Folks in one Santa Maria neighborhood had a bit of excitement last week when they heard the sound of gunshots.
Police were called, rushed to the scene, where they found a man in a vehicle snapping off shots into the air from a small-caliber handgun. A tense situation ended when the man put down the weapon, and stepped into the street with his hands in the air in surrender.
All’s well that ends well, and that is apparently what happened with the air shooter.
But, here’s the thing, what goes up must come down, at least within this planet’s gravitational pull. Bullets fired into the air do not just magically disappear. They fall back to Earth, too often with deadly results.
Three people in the Philippines died due to stray bullets fired to welcome the arrival of 2011. In 2010 a Turkish bridegroom killed three relatives when he fired an AK-47 into the air at his own wedding. When the Iraqi football team defeated Vietnam in 2007's Asia Cup, three people were killed in Baghdad amid widespread gunshots as fans celebrated. Celebratory gunfire in Kuwait after the end of the Gulf War in 1991 was blamed for 20 deaths.
OK, so this isn’t Baghdad or Manila, but falling bullets do injure and kill people in the United States. A study found that 118 people were treated for random falling-bullet injuries at just one Los Angeles hospital between 1985 and 1992, resulting in the deaths of 38 people.
Central Coast communities are not immune to this problem. Every July 4 and New Year’s is accompanied by the sound of gunfire of all calibers and usually lasting for more than a few minutes.
When you really think about the potential consequences of celebrating by firing a gun into the air, also think about this: An AK-47 bullet leaves the barrel at more than 1,500 mph, and despite the projectile’s relatively light weight of 5 grams, the falling bullet has the same energy as a brick dropped from atop a 30-story building. With a direct hit on the top of someone’s skull, the bullet will tear through a lot of bone and tissue.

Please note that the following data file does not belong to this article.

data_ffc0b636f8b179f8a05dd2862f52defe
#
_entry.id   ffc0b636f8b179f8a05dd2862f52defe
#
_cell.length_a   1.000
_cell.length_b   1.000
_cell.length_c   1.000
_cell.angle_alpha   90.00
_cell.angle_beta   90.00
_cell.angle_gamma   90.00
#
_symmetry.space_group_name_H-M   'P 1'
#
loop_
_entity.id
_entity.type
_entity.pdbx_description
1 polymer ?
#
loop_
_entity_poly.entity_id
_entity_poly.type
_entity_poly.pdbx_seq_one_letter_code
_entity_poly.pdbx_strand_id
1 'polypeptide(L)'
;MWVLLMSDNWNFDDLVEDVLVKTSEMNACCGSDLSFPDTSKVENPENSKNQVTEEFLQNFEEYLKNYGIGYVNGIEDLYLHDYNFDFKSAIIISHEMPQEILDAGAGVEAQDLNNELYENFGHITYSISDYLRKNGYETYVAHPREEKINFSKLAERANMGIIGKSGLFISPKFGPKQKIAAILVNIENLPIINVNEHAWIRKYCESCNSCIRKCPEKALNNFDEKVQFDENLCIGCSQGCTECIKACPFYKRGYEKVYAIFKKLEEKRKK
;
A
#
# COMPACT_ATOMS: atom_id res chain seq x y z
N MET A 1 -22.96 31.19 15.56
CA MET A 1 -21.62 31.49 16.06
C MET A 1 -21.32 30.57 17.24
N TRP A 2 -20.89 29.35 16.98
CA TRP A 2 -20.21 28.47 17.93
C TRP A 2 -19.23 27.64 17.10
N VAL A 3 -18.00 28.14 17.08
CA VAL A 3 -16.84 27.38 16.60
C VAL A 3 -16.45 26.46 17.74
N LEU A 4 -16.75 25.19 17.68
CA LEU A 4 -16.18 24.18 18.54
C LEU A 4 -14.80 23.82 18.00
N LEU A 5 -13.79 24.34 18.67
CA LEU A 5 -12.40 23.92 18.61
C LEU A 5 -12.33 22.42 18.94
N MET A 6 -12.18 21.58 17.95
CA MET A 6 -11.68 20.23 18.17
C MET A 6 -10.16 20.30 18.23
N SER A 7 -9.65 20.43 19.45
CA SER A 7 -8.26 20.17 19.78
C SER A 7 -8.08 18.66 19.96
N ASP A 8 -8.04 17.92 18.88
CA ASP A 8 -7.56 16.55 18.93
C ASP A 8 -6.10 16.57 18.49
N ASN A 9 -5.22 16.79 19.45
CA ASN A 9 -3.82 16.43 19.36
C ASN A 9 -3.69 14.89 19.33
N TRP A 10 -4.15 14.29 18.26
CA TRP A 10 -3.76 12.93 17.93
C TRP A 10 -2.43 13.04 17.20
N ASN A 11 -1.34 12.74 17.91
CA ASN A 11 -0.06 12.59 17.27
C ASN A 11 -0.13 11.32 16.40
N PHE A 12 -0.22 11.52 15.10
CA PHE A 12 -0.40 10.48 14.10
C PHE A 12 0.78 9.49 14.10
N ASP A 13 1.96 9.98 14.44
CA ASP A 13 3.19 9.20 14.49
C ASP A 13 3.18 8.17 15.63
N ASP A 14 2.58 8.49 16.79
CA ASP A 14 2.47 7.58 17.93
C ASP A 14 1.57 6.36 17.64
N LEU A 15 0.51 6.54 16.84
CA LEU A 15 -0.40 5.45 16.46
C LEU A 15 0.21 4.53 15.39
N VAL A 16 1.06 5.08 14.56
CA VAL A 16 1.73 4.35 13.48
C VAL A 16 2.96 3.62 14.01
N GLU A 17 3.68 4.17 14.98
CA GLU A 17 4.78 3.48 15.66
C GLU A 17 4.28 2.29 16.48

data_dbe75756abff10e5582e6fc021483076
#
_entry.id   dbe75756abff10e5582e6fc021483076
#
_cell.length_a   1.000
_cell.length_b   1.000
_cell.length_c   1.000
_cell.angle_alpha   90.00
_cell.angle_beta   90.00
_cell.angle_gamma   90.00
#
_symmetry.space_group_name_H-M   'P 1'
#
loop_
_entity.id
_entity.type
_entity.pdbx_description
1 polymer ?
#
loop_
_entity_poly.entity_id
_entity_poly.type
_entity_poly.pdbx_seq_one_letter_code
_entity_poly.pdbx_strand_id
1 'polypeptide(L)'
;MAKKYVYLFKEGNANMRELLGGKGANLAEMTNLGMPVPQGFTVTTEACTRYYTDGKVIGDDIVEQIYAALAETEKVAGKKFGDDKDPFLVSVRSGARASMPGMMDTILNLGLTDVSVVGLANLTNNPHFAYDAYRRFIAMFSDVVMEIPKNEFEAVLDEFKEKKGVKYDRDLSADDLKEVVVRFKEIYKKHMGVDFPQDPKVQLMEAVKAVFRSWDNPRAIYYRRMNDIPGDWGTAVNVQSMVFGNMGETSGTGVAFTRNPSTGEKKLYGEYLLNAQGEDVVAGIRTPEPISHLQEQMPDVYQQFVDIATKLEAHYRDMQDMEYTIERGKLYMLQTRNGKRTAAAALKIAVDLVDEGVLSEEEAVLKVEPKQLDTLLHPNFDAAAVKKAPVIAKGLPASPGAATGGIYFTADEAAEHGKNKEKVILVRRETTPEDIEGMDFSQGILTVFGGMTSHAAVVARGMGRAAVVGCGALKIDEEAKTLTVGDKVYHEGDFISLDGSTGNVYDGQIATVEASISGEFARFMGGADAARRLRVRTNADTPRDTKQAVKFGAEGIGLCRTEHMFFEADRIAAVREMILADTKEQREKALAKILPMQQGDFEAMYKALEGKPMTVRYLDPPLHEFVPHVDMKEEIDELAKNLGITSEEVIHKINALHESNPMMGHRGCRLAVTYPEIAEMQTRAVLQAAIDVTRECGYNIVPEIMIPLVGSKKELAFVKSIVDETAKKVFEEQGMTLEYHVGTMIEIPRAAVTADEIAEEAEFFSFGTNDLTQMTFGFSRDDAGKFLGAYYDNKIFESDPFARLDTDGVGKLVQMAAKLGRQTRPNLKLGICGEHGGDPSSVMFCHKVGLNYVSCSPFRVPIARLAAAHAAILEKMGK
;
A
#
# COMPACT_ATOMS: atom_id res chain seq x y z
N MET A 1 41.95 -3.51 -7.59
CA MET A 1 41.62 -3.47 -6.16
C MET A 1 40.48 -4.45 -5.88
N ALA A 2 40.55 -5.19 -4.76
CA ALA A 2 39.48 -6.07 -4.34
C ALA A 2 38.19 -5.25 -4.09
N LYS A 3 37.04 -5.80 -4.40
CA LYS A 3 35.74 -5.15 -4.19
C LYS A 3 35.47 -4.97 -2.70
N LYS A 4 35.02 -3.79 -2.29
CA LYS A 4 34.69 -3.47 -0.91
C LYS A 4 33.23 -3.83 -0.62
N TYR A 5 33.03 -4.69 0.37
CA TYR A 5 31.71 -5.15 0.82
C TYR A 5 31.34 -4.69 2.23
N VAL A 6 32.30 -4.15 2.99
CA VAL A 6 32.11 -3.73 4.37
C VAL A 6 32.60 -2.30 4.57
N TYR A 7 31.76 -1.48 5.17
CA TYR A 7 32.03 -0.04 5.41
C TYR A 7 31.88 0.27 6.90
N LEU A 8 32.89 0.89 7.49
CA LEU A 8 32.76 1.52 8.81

A bullet fired straight up loses most of its muzzle velocity by the time it gets back to the ground. But if there is any variation in angle, a lot of that power is retained. All a falling bullet needs to be lethal is to break the skin. Then the real mayhem occurs.
A bullet fired into the air can take a minute and a half to come down, which is enough time for a celebrant to forget about the shot going up in the first place. It provides quite a surprising shock — if it doesn’t kill you.
Urban areas — such as the ones most of us occupy — are particularly dangerous during July 4 and New Year’s celebrations. More people, more targets.
These facts probably are not considered when someone fires a gun with the barrel pointing skyward. But it’s important to know and consider on those celebration days that the party ends when a bullet fired into the air crashes through a bystander’s skull, or shoulder, or arm.
We bring this up now because we are entering one of those celebratory seasons, and folks are figuring out fun ways to enjoy the holidays, and because we recommend that you think of new ways to get a kick out of the arrival of a new year. The life you save could be your own.